Recruitment Downturn Signals Cooling Wage Growth In U.K.

Signs of a marked cooling in the U.K. labor market were provided by the latest survey of recruitment agencies, which saw the number of people placed into permanent jobs fall sharply for a second successive month in November. Staff availability problems meanwhile eased alongside slower growth of demand for workers from employers, the latter pointing to weaker job vacancy gains.

—Read the article from S&P Global Market Intelligence

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Capital Markets

Global Debt Leverage: Cash Flow Negative Corporates Could Double In 2023

As the Russia-Ukraine war drags on and major central banks continue to fight inflation, global corporates face a triple-whammy of lower growth, squeezed margins and deteriorating financing conditions in 2023. Worsening conditions in 2023 could temper this year's tentative rebound in average earnings. Our stress tests show less-creditworthy corporates are still vulnerable. Under S&P Global Ratings’ base case, cash flow negative firms would rise to 11%, from 8% in 2021.

—Read the report from S&P Global Ratings

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Global Trade

U.K.'s 'Last Resort' Coal Units Called And Then Canceled As Imports Flood In

U.K. power system operator National Grid Dec. 12 instructed two 570-MW coal units at Drax to prepare to generate amid freezing, calm conditions, only to cancel the order as power imports ramped up. The Drax coal units had been contracted earlier in the year as a last resort to ensure the security of supply. Two 400-MW coal units at West Burton A were also contracted but were not called this time.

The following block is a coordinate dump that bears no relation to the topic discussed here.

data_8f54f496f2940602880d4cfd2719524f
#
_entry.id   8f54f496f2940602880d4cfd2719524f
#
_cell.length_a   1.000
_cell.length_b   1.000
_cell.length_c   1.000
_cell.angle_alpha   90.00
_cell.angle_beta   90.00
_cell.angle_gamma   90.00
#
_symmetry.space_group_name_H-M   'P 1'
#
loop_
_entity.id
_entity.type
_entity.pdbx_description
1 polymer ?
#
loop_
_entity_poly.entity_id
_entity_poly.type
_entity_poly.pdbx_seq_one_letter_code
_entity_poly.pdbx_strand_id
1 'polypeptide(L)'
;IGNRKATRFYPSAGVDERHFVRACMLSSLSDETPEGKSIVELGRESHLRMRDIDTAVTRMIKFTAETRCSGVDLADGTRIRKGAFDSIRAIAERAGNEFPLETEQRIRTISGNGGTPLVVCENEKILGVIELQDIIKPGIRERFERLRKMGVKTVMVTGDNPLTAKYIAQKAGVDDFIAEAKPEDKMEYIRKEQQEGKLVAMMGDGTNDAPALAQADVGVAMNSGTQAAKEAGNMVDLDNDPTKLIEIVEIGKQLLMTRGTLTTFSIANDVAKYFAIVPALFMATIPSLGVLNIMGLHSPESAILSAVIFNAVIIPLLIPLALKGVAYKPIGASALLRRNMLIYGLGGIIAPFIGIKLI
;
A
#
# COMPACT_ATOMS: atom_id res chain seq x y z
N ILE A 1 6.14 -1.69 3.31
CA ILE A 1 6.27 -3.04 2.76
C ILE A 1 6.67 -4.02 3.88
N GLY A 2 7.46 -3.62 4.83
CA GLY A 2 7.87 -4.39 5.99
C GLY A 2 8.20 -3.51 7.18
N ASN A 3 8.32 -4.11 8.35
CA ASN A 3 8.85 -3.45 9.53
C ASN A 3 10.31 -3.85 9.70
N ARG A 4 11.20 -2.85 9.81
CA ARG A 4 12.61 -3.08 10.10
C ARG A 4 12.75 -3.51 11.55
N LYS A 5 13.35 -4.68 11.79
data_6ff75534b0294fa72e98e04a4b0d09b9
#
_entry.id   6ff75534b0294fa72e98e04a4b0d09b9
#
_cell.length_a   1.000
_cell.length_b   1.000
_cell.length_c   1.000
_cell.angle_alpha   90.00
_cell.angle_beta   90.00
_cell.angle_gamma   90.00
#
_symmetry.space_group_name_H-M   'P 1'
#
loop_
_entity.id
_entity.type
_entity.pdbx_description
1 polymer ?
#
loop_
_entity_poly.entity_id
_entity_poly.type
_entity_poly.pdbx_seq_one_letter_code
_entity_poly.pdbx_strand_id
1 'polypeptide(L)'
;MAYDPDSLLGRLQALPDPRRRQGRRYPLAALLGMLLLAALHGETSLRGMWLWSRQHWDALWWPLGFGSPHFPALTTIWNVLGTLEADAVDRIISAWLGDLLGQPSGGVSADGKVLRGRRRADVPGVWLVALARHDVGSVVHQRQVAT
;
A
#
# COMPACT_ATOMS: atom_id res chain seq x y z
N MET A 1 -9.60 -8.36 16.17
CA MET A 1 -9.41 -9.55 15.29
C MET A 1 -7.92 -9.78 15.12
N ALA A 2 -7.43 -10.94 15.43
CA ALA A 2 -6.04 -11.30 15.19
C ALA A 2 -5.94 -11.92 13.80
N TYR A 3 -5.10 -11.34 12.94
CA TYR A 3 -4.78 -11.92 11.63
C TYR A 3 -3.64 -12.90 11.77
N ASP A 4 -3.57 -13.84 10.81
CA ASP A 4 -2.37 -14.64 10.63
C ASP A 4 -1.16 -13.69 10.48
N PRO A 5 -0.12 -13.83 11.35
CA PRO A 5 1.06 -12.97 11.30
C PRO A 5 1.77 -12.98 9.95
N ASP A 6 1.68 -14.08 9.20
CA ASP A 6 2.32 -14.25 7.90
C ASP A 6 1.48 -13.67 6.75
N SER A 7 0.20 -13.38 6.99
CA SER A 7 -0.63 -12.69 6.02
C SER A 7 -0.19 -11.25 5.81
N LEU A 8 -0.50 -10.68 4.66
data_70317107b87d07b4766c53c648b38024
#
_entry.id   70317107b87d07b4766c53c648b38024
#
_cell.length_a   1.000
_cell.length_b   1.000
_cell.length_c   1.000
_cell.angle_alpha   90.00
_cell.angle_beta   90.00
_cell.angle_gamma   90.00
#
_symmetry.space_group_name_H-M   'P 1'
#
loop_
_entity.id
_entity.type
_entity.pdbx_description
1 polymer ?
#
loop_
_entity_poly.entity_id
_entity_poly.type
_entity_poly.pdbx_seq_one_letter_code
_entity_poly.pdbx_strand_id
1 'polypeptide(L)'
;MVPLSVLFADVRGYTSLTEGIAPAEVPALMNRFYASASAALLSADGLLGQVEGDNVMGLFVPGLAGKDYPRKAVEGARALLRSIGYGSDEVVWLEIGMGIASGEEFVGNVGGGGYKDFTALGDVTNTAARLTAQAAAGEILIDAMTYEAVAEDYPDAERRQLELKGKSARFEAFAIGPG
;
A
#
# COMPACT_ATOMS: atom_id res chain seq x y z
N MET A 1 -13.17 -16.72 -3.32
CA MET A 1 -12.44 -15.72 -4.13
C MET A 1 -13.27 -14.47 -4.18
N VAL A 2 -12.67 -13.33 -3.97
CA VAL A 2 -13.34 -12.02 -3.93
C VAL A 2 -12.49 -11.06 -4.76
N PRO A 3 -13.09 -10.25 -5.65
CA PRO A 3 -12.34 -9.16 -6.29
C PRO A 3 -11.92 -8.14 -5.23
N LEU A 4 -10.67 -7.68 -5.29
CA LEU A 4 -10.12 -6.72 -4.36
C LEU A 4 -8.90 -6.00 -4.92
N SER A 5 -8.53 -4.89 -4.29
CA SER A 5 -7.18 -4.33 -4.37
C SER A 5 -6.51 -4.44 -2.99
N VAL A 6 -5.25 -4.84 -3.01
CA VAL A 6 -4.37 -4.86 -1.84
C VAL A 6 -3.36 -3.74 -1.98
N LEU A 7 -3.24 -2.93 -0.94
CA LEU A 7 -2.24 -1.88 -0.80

—Read the article from S&P Global Commodity Insights

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Path To Net-Zero: Datacenter Demands Push Amazon, Big Tech Toward Renewables

Big Tech companies' overall emissions have continued to rise despite heavy investment in renewable energy projects. Now, growing pressure from shareholders and lucrative federal tax benefits are likely to drive those investments significantly higher. From 2014 to 2021, the largest clean energy customers by announced megawatt volume were Inc., Meta Platforms Inc., Google LLC and Microsoft Corp., according to data from the Clean Energy Buyers Association.

—Read the article from S&P Global Market Intelligence

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Energy & Commodities

Commodities 2023: Record Brazilian Soybean Harvest Points To Oversupplied Market In MY 2022-23

Brazil is on track for a record high soybean harvest in the marketing year 2022-23 (January-December 2023) going by the forecasts of commodity consultancies and government-owned institutions, likely signaling a looming oversupply that will linger until at least mid-2023. The average of estimates by the various organizations has the world's top soy supplier producing a record 152 million mt of soybeans in MY 2022-23, up 20% year on year.

—Read the article from S&P Global Commodity Insights

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Technology & Media

Global 5G Survey: Operator Pace Toward Open RAN Less Urgent

Open radio access network, or open RAN, technology, which leverages cloud- and software-based solutions to enable 5G service deployment, is still viewed with some caution by wireless operators, according to Kagan's 2022 global survey of 82 mobile network decision-makers. In fact, year over year, the number of respondents claiming they will use open RAN exclusively to build their 5G networks has dropped by 5 percentage points, from 39% in 2021 to 34% in 2022.

—Read the article from S&P Global Market Intelligence